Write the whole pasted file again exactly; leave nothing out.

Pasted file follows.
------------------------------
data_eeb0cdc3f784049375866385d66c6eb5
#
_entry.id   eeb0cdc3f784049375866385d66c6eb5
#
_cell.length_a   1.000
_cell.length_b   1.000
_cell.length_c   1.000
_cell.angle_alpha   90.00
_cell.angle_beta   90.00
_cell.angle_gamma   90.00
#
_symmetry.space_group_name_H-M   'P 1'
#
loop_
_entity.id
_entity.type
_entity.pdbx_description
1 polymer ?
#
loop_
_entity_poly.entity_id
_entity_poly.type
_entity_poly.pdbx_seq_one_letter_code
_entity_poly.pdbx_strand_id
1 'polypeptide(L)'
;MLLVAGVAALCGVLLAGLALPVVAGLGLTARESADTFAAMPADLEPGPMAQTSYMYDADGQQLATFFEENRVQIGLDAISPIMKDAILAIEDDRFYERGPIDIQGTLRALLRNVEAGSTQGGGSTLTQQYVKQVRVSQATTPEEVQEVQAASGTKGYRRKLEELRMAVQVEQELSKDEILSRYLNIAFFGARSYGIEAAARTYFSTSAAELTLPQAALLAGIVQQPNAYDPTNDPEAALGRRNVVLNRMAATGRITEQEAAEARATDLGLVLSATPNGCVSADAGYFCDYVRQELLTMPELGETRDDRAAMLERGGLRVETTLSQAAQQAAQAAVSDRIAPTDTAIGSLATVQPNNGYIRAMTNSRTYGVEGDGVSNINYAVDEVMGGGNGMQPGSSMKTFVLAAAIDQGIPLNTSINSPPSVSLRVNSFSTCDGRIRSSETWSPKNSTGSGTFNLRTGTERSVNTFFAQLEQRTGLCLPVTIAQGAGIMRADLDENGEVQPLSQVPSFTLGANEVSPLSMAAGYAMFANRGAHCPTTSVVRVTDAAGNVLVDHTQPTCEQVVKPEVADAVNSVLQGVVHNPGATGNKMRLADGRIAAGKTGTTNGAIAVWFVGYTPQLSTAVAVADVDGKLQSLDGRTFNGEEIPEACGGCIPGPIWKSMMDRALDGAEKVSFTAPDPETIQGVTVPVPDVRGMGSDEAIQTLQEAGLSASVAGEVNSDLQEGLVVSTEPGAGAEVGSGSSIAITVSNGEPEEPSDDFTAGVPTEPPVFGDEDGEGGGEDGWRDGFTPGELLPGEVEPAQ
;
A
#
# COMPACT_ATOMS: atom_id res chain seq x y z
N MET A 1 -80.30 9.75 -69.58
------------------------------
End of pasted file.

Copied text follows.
data_eeb0cdc3f784049375866385d66c6eb5
#
_entry.id   eeb0cdc3f784049375866385d66c6eb5
#
_cell.length_a   1.000
_cell.length_b   1.000
_cell.length_c   1.000
_cell.angle_alpha   90.00
_cell.angle_beta   90.00
_cell.angle_gamma   90.00
#
_symmetry.space_group_name_H-M   'P 1'
#
loop_
_entity.id
_entity.type
_entity.pdbx_description
1 polymer ?
#
loop_
_entity_poly.entity_id
_entity_poly.type
_entity_poly.pdbx_seq_one_letter_code
_entity_poly.pdbx_strand_id
1 'polypeptide(L)'
;MLLVAGVAALCGVLLAGLALPVVAGLGLTARESADTFAAMPADLEPGPMAQTSYMYDADGQQLATFFEENRVQIGLDAISPIMKDAILAIEDDRFYERGPIDIQGTLRALLRNVEAGSTQGGGSTLTQQYVKQVRVSQATTPEEVQEVQAASGTKGYRRKLEELRMAVQVEQELSKDEILSRYLNIAFFGARSYGIEAAARTYFSTSAAELTLPQAALLAGIVQQPNAYDPTNDPEAALGRRNVVLNRMAATGRITEQEAAEARATDLGLVLSATPNGCVSADAGYFCDYVRQELLTMPELGETRDDRAAMLERGGLRVETTLSQAAQQAAQAAVSDRIAPTDTAIGSLATVQPNNGYIRAMTNSRTYGVEGDGVSNINYAVDEVMGGGNGMQPGSSMKTFVLAAAIDQGIPLNTSINSPPSVSLRVNSFSTCDGRIRSSETWSPKNSTGSGTFNLRTGTERSVNTFFAQLEQRTGLCLPVTIAQGAGIMRADLDENGEVQPLSQVPSFTLGANEVSPLSMAAGYAMFANRGAHCPTTSVVRVTDAAGNVLVDHTQPTCEQVVKPEVADAVNSVLQGVVHNPGATGNKMRLADGRIAAGKTGTTNGAIAVWFVGYTPQLSTAVAVADVDGKLQSLDGRTFNGEEIPEACGGCIPGPIWKSMMDRALDGAEKVSFTAPDPETIQGVTVPVPDVRGMGSDEAIQTLQEAGLSASVAGEVNSDLQEGLVVSTEPGAGAEVGSGSSIAITVSNGEPEEPSDDFTAGVPTEPPVFGDEDGEGGGEDGWRDGFTPGELLPGEVEPAQ
;
A
#
# COMPACT_ATOMS: atom_id res chain seq x y z
N MET A 1 -80.30 9.75 -69.58